They do still carry the debt but it would be paid in their own currency and could very easily be renegotiated at better terms. Default and go back to the Drachma. Move on and move out of the Euro.

CrashisOptimistic's picture

The debt instrument says Euros.  Not drachmas.

It's forever.  Their only hope is to hold money in yen or dollars and wait for the euro to crash.  Or oil.  Nothing else has enough liquidity to try this.  There is not enough gold in the world to try this.  They have to try to repay in cheaper Euros.

There is no way to do that.

There is no answer.  All problems do not have solutions.

Mitzibitzi's picture

Sure there is...

The Greeks merely point out that they have armed forces and the creditor does not..

Which will obviously only work until the banks DO, in fact, have their own armed forces - say... September, or thereabouts, allowing for some basic training and instruction into the Rules Of Engagement for Kleptocratic Enforcement Personnel (it's fine to kill people, but don't break anything that looks valuable and portable - that kinda thing).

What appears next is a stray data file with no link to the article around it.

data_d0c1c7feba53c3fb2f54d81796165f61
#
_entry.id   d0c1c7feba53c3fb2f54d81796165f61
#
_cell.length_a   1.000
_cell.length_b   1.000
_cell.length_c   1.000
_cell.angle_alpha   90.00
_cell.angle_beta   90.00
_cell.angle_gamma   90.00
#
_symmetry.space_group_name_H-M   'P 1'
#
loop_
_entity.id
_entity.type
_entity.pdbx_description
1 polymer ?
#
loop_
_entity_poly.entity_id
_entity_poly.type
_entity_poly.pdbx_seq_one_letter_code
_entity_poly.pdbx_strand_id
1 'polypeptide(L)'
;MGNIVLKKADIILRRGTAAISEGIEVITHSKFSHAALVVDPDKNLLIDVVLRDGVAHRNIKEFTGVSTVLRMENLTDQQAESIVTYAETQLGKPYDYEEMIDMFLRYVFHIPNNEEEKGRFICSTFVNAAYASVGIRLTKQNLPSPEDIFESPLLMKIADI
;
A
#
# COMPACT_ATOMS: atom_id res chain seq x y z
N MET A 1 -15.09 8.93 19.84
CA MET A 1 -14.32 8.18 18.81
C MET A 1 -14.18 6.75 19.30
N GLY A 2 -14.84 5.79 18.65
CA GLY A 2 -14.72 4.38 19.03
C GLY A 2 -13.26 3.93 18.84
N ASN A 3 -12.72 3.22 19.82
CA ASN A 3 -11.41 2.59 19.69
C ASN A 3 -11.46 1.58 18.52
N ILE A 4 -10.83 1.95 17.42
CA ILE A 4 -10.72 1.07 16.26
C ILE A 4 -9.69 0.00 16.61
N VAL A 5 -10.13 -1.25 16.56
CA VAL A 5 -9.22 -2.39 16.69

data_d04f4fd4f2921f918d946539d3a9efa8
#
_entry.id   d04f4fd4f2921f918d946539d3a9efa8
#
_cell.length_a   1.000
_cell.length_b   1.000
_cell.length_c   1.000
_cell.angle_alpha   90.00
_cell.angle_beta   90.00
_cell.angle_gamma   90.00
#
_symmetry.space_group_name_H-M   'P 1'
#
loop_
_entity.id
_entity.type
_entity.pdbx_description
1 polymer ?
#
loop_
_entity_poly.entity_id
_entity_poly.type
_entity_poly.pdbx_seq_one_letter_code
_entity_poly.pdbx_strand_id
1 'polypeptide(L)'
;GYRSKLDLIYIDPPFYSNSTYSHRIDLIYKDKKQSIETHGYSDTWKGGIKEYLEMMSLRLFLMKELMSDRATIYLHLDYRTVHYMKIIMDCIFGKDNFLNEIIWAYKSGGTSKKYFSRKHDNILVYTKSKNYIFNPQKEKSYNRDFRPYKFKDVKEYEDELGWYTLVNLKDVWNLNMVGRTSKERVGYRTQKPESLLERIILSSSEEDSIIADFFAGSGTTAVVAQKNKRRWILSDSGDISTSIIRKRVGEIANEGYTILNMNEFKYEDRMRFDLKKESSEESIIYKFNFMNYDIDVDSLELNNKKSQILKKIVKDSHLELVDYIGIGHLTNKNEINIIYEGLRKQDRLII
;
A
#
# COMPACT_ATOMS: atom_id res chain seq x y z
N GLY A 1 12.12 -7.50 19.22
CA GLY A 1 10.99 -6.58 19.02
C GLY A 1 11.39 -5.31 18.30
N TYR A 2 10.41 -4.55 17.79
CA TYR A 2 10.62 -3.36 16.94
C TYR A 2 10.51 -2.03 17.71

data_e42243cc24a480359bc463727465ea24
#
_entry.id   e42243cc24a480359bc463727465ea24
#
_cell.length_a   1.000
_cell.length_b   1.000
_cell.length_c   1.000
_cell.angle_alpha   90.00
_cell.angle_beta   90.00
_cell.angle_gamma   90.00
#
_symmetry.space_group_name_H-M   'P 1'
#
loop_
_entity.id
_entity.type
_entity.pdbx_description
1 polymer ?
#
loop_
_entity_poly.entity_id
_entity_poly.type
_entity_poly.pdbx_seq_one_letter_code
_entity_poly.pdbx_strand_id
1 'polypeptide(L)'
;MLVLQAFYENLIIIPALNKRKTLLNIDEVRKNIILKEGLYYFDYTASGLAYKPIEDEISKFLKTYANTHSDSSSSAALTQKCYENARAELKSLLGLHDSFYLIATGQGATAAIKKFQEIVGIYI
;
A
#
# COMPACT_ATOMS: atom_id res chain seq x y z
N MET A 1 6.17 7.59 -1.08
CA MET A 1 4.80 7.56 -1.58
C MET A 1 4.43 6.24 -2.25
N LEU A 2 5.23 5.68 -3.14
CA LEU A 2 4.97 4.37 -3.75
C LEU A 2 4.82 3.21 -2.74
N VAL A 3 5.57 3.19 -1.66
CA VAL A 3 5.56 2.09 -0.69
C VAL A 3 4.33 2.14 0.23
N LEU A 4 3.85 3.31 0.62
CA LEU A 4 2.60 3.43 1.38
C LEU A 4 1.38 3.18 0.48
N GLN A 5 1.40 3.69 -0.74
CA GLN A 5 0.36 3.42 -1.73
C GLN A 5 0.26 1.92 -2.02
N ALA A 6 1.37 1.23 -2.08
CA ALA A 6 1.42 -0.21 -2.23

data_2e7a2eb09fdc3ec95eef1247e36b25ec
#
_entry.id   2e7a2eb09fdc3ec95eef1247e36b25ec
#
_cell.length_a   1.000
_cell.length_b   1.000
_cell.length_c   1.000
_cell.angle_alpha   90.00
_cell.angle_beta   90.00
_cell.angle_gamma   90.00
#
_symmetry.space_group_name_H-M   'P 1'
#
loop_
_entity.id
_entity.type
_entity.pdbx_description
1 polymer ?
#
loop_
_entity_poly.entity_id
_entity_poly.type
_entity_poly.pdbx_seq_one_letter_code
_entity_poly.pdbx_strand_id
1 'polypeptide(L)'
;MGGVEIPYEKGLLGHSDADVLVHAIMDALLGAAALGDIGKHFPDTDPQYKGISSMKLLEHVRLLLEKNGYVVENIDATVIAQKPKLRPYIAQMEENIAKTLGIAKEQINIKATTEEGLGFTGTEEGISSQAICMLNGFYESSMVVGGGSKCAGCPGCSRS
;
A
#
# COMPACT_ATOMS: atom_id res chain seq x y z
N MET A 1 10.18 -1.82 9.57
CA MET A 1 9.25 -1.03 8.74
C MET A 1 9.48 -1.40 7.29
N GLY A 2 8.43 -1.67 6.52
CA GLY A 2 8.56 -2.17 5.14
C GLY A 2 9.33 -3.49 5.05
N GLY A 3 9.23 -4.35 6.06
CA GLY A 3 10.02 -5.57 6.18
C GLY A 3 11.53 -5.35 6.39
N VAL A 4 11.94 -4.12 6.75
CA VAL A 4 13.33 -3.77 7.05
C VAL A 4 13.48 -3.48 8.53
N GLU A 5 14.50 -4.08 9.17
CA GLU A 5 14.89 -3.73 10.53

;-}

Ned Zeppelin's picture

Hence the beauty of socializing losses by swapping private debts for public debts - the recipient (bankster) is guaranteed collection, absent collapse.

tmosley's picture

Iceland is paying back that money.  So is Argentina.

Citation needed.

reload's picture

would have greened you Mr Mosley -but italics prevent it.

If Iceland is paying back monies owed (including deposits taken by its now dead banks) why has the UK govmt made wholeits citizens who held money in Icelandic accounts (up to the insured max) and why have municipalities (which we call local authorities) had to write off larger sums. IIRC the county of Essex has written of £12M.